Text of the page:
During your trip, you have two options when it comes to using the restroom: the bathroom at the back of the bus and the bathrooms at the bus stations. All Greyhound buses have bathrooms in the back, because Federal law states that they must. The only problem with using this bathroom, is that there's only one toilet in there, so if somebody has vandalized it or it's somehow broken or obstructed for any reason, you may have to wait until the next step. Also, it's a very small restroom as you would expect, so you can't use it for much other than for the toilet that's in there. As fas the restrooms at the stations, every Greyhound bus station has restrooms available and from what I've seen, most are kept very clean and in good shape. There were large mirrors in every restroom I used, so if you need to do your makeup (or apply moisturizer to your face constantly like I have to), that would be the place to do it.
If you're taking a long journey like I did, you'll probably have to sleep sometime during the trip. You should try to do this on the bus itself, because you may encounter problems at the stops, depending on which stop you are at. One of the most common sights that I saw along my trip, was people sleeping on benches at the rest stops, and even some people camped out on the floor in the corner of the room. Most of the Greyhound or rest stop staff didn't seem to care about this and left the people alone. However, at one stop in Baton Rouge, Louisiana, there was some type of law enforcement woman, most likely a regular sheriff's deputy, who wasn't allowing people to sleep on the benches. Most of the benches were empty, as there wasn't many people at this stop when I arrived. But I witnessed her waking up a man who was sleeping on a bench, and telling him that he couldn't sleep there and would have to sit up. Seemed like she was just on a power trip and was looking for something to do while patrolling the empty rest stop, just so she could feel like a big shot. I didn't see anything like this at any of the other stops along the way, but just in case, you shouldn't make plans to sleep at any of the stops in between bus transfers unless you want to be rudely awakened by a person with a badge and an aggressive attitude.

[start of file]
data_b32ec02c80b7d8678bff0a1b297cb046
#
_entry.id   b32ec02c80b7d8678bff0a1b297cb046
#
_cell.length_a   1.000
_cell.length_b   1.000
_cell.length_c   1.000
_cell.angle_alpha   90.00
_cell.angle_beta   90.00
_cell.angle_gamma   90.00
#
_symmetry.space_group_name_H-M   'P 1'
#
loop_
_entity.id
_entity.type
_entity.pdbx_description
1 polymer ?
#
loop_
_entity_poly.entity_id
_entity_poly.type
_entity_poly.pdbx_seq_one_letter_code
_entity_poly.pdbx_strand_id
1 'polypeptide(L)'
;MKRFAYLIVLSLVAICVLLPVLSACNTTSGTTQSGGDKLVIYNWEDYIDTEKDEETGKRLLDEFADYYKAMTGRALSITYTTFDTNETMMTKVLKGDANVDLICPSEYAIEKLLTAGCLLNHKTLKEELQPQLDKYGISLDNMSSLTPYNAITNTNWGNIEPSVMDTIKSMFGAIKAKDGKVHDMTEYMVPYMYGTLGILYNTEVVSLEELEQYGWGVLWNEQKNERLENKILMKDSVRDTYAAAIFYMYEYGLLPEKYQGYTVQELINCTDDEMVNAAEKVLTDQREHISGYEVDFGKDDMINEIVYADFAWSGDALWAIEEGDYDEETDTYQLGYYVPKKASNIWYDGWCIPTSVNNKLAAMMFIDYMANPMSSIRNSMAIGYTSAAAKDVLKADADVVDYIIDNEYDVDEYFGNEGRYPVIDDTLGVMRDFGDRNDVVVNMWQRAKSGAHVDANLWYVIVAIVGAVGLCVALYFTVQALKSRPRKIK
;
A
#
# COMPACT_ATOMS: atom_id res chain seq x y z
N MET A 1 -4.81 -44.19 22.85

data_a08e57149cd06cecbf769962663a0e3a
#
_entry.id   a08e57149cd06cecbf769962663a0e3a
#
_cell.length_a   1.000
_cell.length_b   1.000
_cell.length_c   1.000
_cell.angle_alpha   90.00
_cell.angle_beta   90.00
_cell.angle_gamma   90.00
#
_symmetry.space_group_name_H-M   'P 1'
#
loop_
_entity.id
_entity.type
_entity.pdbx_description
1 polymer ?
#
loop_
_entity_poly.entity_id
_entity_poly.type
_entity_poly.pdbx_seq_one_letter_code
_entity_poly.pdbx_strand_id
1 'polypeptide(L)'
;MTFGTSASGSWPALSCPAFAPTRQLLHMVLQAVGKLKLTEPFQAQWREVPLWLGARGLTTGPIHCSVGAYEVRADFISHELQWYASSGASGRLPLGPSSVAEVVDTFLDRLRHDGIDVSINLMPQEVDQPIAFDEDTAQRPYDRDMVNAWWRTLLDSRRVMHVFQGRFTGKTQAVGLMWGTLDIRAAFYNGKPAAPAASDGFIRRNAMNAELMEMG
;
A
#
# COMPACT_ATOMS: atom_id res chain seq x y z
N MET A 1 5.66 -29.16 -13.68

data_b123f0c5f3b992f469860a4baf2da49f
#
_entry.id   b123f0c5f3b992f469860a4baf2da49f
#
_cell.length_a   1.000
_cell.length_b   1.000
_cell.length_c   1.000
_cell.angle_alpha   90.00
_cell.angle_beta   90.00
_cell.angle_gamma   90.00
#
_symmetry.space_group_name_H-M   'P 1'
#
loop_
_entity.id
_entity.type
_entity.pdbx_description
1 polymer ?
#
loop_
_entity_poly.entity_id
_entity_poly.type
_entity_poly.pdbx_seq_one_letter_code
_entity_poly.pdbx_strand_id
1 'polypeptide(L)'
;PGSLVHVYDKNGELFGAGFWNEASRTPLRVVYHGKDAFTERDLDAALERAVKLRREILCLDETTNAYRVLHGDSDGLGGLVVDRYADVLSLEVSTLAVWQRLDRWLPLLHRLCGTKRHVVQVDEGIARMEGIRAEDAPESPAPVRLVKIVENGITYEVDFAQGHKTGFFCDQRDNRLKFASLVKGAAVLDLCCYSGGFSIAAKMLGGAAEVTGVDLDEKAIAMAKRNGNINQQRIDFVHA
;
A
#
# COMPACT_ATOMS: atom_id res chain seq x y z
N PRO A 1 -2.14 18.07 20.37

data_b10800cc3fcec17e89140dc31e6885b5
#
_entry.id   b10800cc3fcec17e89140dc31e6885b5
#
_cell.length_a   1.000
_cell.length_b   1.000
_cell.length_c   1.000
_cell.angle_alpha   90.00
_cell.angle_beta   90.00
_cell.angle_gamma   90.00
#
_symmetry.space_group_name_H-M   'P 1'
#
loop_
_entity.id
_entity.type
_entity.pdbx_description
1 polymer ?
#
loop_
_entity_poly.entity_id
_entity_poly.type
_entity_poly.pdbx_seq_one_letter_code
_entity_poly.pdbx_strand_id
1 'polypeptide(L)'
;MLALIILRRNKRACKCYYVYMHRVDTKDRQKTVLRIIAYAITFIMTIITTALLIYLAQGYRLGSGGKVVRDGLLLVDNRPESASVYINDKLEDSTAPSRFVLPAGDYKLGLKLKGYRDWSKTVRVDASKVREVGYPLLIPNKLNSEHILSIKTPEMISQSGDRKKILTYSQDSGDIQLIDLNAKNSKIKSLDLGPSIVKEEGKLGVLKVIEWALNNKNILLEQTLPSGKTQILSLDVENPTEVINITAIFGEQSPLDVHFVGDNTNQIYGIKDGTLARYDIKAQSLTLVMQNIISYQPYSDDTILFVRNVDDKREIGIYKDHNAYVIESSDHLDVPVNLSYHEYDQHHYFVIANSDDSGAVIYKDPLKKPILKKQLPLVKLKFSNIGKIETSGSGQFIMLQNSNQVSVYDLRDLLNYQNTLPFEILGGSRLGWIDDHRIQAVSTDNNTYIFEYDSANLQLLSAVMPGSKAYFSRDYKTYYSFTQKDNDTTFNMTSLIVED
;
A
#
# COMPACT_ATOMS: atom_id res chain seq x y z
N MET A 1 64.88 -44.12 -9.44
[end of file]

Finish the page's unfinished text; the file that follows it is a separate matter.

When it comes to bringing bags on greyhound, you can bring small bags onboard the bus, and place them either under your seat or in the overhead compartment. Just be aware that the overhead compartment is very small and there isn't much room if other people have boarded the bus before you. I wouldn't bring anything on the bus that is larger than the size of a laptop. If you have a suitcase or a large backpack, then it's probably better to have them placed under the bus with the larger sized luggage. To place bags under the bus, you will have to first check them in with the customer service desk so you can get them tagged and id'd. After that, you can just hand them to the Greyhound employees that are standing next to the bus as you board it. Once you get off the bus at each stop, you are responsible for picking up your baggage from the employees standing by the side of the bus again, and holding on to it until you get on your next connecting bus. Just keep in mind that Greyhound only checks 1 bag for free with each ticket, so if you have more than 1 large bag or suitcase, you'll have to pay extra for that. You can find the current rate prices on the official Greyhound website. You should also be aware of the fact that Greyhound only insures the bags for around $250 (for adult tickets, it's about half that price for child tickets). So if you are bringing something that is more valuable than $250 and don't want to risk the chances of something happening to your possessions, then it may be better if you just ship it using USPS, UPS, FedEx, or DHL, and insure it for whatever amount you think it's worth.